Most who work in the affordable housing industry would agree that the low-income housing tax credit (LIHTC) is the most important resource for creating affordable housing in the U.S. today. Since its inception, the LIHTC has financed more than 2.7 million affordable rental homes. Each affordable housing development that utilizes LIHTCs has a 15-year compliance period. When a property reaches the end of that compliance period, its ability to provide affordable units to tenants with incomes at or below 60 percent of the area median income is compromised as units begin to deteriorate and major systems need repair. According to the Department of Housing and Urban Development (HUD), approximately 1.5 million units, in more than 20,000 LIHTC properties, were placed in service from 1995 through 2009, meaning the majority will reach their 15-year mark between now and 2024.

At the end of the initial compliance period for their affordable housing property, developers must decide how to address the rehabilitation needs of a 15-year-old property. Broadly speaking, the three most common options are:

  • Refinance. Developers who choose to refinance can take advantage of rate savings or replace potentially maturing debt while also using equity to perform minor to moderate rehabilitation;
  • Resyndicate. Reapplying for tax credits can provide repair dollars for a property that requires substantial rehabilitation, but developers can face stiff competition for this limited resource; or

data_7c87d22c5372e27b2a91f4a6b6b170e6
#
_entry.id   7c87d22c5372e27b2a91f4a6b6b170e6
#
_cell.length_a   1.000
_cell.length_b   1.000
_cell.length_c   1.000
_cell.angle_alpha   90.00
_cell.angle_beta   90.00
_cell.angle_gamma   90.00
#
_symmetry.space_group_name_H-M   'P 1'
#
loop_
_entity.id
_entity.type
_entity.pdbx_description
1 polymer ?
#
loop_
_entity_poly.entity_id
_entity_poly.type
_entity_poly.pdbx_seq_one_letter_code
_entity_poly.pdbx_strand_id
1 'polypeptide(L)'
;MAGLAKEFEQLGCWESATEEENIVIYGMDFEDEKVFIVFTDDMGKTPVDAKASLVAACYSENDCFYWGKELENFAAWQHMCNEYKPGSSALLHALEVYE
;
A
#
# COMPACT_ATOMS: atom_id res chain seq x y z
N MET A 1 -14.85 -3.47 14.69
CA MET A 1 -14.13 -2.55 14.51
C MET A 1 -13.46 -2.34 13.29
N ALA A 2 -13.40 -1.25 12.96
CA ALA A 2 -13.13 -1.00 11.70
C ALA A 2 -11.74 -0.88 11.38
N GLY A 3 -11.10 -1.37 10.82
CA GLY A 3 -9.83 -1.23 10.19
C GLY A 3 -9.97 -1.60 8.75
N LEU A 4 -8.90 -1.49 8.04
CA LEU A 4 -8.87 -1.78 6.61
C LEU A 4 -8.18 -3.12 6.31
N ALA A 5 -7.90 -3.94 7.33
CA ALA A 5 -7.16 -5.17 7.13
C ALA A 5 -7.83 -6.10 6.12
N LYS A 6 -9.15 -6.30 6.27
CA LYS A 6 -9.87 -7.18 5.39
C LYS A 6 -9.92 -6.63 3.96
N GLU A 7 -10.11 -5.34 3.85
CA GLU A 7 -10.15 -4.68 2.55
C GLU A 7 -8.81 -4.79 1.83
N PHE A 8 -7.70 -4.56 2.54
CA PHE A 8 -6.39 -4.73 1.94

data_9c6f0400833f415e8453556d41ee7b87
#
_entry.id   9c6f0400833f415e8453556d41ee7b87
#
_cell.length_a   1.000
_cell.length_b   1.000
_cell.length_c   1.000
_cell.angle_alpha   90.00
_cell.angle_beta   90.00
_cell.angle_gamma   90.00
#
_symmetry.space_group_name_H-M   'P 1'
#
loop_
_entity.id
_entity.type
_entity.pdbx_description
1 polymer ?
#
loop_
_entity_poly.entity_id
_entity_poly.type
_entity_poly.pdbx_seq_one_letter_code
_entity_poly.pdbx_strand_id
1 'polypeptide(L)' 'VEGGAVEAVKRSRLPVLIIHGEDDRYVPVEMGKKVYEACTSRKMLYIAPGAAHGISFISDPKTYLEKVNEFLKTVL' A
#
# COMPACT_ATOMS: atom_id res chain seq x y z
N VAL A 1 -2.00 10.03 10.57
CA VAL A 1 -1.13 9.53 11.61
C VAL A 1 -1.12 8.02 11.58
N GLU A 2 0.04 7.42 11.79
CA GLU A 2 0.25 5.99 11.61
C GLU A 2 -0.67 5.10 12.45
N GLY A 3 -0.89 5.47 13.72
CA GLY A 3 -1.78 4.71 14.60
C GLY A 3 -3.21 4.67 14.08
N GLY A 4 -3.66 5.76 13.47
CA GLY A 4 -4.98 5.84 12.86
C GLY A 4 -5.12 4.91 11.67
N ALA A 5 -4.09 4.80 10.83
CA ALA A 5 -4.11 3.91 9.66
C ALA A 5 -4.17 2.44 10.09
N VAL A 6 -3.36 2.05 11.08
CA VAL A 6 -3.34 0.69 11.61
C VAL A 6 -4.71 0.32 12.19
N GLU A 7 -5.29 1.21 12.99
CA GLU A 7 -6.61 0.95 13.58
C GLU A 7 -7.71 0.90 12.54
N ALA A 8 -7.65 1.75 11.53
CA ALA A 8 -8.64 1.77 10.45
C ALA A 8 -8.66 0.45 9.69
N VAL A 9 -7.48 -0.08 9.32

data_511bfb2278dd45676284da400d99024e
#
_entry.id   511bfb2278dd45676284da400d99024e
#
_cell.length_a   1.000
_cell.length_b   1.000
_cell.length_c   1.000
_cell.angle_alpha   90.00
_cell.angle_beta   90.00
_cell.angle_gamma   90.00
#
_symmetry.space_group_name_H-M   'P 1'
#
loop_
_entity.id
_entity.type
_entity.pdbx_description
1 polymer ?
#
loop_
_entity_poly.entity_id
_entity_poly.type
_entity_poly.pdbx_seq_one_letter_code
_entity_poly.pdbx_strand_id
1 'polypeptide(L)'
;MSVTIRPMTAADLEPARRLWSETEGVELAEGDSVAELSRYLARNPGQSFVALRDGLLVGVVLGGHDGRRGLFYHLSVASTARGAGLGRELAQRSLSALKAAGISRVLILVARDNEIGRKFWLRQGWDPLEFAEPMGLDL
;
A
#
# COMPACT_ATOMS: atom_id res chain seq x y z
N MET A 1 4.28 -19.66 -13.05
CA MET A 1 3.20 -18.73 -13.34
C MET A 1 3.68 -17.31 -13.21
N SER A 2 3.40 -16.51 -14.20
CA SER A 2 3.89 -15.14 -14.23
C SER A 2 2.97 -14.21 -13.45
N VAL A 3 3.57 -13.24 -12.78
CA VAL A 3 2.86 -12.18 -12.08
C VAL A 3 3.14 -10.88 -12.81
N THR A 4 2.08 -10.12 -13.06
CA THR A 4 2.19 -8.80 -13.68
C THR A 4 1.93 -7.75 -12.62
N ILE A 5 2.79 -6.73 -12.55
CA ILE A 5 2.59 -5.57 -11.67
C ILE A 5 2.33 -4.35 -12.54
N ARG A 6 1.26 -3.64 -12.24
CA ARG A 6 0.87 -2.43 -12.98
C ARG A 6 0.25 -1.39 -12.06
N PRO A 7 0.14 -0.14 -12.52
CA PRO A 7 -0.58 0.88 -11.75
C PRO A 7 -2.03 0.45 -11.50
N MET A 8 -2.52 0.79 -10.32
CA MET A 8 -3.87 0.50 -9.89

• Sell. In certain circumstances, a developer can dispose of the property by selling either the partnership stake or the property itself.

Assuming that the developer has decided to hold on to their affordable housing asset and the development is not competitive for a new LIHTC allocation, a refinance should be considered. Some developers may be concerned with prepayment penalties on existing permanent debt, which can be substantial. However, by Year 15 the cost-benefit analysis may indicate interest savings coupled with available equity for repairs outweigh any penalty payments. If the property is only in need of minor-to-moderate maintenance and capital needs, a refinance is likely the best option. Despite persistent predictions of an imminent rise in interest rates, rates still remain below historical averages. As such, developers with a property that is reaching the end of its compliance period in the next six months may want to seek a refinance to lower its interest rates and generate debt-service savings that can be used to revitalize the property. As long as interest rates remain low, developers may find that there is no need to recapitalize with new LIHTCs and, instead, they can accomplish their goals with existing equity in the property coupled with additional cashflow generated from a refinance.

Refinance with FHA

The vast majority of loans insured by the Federal Housing Administration (FHA) are wrapped into a Ginnie Mae mortgage-backed security. This security then carries a AAA rating and is a highly marketable debt instrument which ultimately reduces the cost of financing for the borrower. The fixed-interest rates for FHA programs are some of the lowest available in the market. In addition, FHA insurance programs offer amortizations and corresponding insurance commitments of up to 40 years. The debt is nonrecourse and assumable, providing a borrower flexibility to accommodate future financing or divestiture plans. An overview of FHA programs that can be used to refinance affordable housing properties at Year 15 is below: